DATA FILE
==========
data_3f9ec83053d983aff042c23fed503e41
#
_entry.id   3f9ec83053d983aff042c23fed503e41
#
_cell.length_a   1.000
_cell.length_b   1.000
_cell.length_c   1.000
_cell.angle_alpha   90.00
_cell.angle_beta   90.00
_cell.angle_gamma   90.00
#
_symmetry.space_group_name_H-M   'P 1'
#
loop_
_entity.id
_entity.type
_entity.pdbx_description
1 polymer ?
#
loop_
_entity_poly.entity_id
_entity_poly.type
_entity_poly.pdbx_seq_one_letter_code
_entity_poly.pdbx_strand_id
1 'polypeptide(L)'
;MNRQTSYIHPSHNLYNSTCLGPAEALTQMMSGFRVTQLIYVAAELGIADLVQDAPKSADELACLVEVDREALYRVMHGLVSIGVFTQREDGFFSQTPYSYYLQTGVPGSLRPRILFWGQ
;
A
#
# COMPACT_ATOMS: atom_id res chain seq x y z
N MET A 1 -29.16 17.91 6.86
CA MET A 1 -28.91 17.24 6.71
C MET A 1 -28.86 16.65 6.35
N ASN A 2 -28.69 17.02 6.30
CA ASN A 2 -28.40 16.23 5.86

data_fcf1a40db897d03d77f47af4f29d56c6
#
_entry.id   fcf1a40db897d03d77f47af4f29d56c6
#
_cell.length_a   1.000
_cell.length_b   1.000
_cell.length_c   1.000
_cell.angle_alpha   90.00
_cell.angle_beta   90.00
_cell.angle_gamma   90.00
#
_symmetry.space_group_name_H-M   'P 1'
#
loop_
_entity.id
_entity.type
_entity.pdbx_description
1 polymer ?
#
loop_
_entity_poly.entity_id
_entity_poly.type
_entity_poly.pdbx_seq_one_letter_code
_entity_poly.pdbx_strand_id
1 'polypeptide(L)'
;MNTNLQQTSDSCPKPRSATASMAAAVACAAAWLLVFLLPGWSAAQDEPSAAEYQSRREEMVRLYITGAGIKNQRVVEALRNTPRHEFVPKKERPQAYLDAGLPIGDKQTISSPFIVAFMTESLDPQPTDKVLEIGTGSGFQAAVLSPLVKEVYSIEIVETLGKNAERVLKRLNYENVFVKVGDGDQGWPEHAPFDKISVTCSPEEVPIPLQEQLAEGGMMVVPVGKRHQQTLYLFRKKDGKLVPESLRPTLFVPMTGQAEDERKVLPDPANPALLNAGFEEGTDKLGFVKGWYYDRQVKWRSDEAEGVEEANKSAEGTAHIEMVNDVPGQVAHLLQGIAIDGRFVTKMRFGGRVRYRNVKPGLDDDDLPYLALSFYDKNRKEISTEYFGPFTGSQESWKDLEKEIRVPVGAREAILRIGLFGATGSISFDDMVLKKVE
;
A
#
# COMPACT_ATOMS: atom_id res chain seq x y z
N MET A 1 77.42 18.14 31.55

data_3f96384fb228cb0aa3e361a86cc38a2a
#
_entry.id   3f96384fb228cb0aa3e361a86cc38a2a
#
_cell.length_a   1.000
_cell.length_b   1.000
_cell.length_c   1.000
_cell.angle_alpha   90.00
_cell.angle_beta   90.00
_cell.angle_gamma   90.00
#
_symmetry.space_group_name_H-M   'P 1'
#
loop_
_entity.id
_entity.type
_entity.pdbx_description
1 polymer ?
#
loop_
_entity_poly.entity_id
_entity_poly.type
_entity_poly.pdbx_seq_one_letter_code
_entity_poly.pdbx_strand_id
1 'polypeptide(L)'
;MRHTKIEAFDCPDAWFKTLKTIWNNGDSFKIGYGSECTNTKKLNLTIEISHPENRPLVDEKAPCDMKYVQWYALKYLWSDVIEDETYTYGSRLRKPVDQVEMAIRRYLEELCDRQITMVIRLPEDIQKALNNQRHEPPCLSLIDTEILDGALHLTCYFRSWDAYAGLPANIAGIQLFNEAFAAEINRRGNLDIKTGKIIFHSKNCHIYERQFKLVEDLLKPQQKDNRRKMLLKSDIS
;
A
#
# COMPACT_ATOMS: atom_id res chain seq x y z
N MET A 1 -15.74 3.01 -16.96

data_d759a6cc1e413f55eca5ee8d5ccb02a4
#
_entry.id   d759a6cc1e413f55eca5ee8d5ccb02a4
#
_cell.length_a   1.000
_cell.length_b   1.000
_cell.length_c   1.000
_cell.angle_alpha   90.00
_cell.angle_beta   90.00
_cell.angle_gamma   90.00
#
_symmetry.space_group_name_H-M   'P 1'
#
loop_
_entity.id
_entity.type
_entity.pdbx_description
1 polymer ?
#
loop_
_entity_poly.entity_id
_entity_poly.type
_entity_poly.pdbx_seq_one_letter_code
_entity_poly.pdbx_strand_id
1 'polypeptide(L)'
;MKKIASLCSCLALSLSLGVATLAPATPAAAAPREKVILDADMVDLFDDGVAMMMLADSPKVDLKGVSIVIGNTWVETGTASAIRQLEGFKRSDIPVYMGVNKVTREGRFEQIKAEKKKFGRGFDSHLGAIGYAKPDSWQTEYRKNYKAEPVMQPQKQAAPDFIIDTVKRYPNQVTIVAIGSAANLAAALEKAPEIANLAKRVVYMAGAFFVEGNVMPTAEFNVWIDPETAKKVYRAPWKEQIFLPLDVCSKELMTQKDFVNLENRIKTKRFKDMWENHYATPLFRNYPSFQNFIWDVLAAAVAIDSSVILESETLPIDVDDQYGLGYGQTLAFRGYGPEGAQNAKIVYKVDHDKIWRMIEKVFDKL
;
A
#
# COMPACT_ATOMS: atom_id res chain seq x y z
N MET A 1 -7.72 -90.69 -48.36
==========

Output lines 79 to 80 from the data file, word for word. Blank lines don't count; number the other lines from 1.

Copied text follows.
#
loop_